Intro to Marty Behaviour

These articles are for Marty the Robot version 1

If you've received your Marty after 2020 it's likely you have a version 2!

Congratulations on getting a Marty!

You’ve now got a robot friend for life!

But, there are several things you should know about caring for your Marty, to ensure a long and happy relationship.

Waking Marty up

Marty’s on switch is on the back, and you can tell if he’s switched on because a white light will appear, as shown below.

If the light doesn’t appear, it might be because the battery is flat or not connected…


Charging Marty up

Marty is charged by a 9V barrel-jack input at the back. You should have received a special charging cable in your Marty kit that’ll let you charge Marty from a standard USB port. When Marty is charging you’ll see a blue glow appear, that’ll disappear when the battery is fully charged and when the charger isn’t powered.

Marty can be used while charging - but don’t leave it plugged in and turned on constantly, and bear in mind that with the USB charger you might not be able to charge fast enough to keep up with heavy use - in that case it’s best to just turn the robot off and leave it to charge for a couple of hours.


The battery charger will turn off automatically after a while (for safety). So, if you leave Marty plugged in and turned on for a long time, then eventually (after about 8 hours) the charging circuit will turn off. At that point Marty will just start to run down the battery until it runs out of power. You’ll need to unplug and plug back in the charger to recharge.

Low Battery warning

When Marty’s battery starts to get low, Marty will start beeping at you. You’ll initially hear it briefly when moving around, and that shows that the robot getting a little bit tired and will need to be charged soon.

When the battery gets flatter the low battery alarm will start going off constantly. After it’s been going off for a minute Marty will turn off all the motors. The Robot will still respond over WiFi, and the power light will still be on, but it’ll refuse to move around until you’ve charged up the battery.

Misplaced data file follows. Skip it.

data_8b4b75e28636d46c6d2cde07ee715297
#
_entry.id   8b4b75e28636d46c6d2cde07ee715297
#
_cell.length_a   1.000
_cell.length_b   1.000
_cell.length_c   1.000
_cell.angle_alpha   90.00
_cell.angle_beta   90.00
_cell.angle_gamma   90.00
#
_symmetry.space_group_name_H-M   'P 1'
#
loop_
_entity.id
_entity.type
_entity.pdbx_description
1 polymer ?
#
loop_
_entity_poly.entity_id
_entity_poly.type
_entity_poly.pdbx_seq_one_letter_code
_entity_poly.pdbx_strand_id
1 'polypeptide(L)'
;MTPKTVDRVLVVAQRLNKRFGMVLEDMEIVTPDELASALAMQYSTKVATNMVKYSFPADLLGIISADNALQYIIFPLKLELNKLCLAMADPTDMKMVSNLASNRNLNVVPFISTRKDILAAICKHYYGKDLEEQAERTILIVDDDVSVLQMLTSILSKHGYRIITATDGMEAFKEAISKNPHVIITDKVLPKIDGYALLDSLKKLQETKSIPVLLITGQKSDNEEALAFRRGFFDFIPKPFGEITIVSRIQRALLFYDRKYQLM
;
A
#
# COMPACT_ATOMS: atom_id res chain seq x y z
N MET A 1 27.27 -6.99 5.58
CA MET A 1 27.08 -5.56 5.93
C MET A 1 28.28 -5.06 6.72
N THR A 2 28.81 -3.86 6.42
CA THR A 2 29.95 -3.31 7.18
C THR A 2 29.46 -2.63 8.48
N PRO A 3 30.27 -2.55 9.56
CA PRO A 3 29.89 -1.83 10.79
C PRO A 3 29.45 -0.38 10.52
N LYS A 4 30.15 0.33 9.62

Word of Warning

Note that, depending on what interface you’re using to talk to Marty (ROS, Python, Scratch,…) the default state of the motors (enabled, disabled) will vary. Same goes for the other protections and safeties.

Enabling and Disabling Motors

When Marty is turned on, each of the motors can be enabled or disabled individually. If a motor is enabled, that motor will accept commands, move, and hold positions. If it’s disabled, the motor can be freely moved by hand. Each of the programming interfaces will let you enable and disable the motors.

Fall Protection

Marty doesn’t mind falling over, but he does like to try and make sure he doesn’t get any broken joints. Using the built in accelerometer as a tilt sensor, Marty can detect if he’s falling over. When fall detection activates, Marty will stop doing whatever movements he’s doing and turn off all his motors.

You can reactivate the motors to get him to move again.

This feature might also activate if you pick up Marty enthusiastically!

Motor Overload Protection

Marty’s motors are only little, and there’s only so much force they can take. So, to protect them from damage we measure how much force is on them, and if they get too stressed out they’ll turn off. That can be either a motor gets too much force on it, or if there’s a sustained load that would overheat the motor.

The motor overload can be a bit annoying, but it’s really useful for protecting Marty from damage. It can be turned off if you really know what you’re doing, but we don’t recommend it - breaking a motor isn’t very fun!


There is no motor current detection on the eyebrows, so please don’t push them by hand unless the motor is disabled!

Buzz Prevention (Getting Comfy)

When Marty has finished moving, we measure how much force is on his motors. If there’s a little bit of force, Marty will adjust the joint to try and get rid of it. This stops the servo motors “buzzing” if they end up slightly away from their commanded position.

This will mean that Marty might move around a little bit of its own accord when a program finishes - the Robot should end up somewherewhere stress on the motors is reduced. This leads to longer battery life and happier motors. Yay!

Lifelike Behaviours (Getting Bored)

Once Marty has been activated, but hasn’t been told to do anything for a little while, it’ll eventually probably get bored and do a little movement.

This might be swinging arms, tapping a foot, or looking angry.

At the end of each lifelike behaviour, Marty will move the eyebrows to show the battery voltage. The lower the battery, the angrier they’ll get!

Lifelike behaviours will happen even if motors are disabled, but the motors will be disabled again once they’re finished. They can be turned off using the client libraries (Scratch, Python, ROS, JS…), or if Marty is lying down.

How to train your Marty

Hop across to the get started guide for info on how to program your Marty!

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